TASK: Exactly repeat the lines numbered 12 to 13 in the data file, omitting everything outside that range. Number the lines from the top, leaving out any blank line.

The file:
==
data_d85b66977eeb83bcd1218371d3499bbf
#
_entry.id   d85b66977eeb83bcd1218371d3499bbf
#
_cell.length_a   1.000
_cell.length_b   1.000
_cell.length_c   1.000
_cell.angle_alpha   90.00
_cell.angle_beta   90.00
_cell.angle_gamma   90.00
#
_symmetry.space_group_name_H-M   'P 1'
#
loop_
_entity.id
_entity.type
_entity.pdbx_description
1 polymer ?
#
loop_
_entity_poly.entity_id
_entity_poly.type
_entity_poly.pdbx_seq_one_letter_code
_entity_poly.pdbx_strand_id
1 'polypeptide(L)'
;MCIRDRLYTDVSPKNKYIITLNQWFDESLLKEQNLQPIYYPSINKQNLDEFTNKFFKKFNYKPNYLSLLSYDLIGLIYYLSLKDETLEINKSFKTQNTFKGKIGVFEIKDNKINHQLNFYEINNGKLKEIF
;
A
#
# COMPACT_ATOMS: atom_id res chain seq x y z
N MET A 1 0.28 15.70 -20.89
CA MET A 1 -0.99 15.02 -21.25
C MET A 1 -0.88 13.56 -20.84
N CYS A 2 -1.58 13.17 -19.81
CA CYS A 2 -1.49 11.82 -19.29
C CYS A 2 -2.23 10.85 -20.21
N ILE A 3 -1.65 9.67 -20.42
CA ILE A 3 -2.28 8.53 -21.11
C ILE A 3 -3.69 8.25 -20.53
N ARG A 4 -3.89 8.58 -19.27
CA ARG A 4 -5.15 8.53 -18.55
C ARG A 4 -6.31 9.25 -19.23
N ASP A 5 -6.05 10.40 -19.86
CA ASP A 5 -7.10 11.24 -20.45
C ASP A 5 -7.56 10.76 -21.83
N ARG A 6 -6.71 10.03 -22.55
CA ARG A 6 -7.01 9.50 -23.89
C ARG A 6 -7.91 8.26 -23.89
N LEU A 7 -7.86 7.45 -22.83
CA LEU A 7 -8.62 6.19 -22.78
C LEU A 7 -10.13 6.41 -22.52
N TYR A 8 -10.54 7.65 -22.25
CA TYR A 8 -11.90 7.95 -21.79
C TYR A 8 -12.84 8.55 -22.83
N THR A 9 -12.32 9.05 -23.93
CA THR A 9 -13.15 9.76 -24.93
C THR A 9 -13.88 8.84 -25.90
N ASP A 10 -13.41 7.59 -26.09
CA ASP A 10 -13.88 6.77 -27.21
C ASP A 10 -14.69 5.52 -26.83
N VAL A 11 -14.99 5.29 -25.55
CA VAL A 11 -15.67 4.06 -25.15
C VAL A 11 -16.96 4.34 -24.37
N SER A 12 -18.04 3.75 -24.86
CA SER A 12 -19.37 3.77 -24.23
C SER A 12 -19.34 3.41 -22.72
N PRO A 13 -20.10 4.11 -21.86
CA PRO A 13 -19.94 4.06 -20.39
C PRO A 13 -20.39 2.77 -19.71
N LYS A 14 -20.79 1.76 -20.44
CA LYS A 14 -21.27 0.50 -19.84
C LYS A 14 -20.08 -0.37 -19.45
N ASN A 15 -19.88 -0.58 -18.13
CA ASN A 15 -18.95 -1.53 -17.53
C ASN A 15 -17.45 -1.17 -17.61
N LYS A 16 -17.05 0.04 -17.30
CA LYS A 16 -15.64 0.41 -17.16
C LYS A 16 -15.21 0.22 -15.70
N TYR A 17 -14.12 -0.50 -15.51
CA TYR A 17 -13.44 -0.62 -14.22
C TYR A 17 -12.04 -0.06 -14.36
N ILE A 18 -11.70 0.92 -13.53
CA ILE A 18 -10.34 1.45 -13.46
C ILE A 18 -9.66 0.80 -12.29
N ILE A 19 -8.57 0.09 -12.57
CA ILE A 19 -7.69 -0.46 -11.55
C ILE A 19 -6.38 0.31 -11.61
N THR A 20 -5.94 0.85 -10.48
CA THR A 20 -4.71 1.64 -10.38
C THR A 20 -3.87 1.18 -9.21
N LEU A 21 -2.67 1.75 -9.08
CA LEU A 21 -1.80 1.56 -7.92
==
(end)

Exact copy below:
_symmetry.space_group_name_H-M   'P 1'
#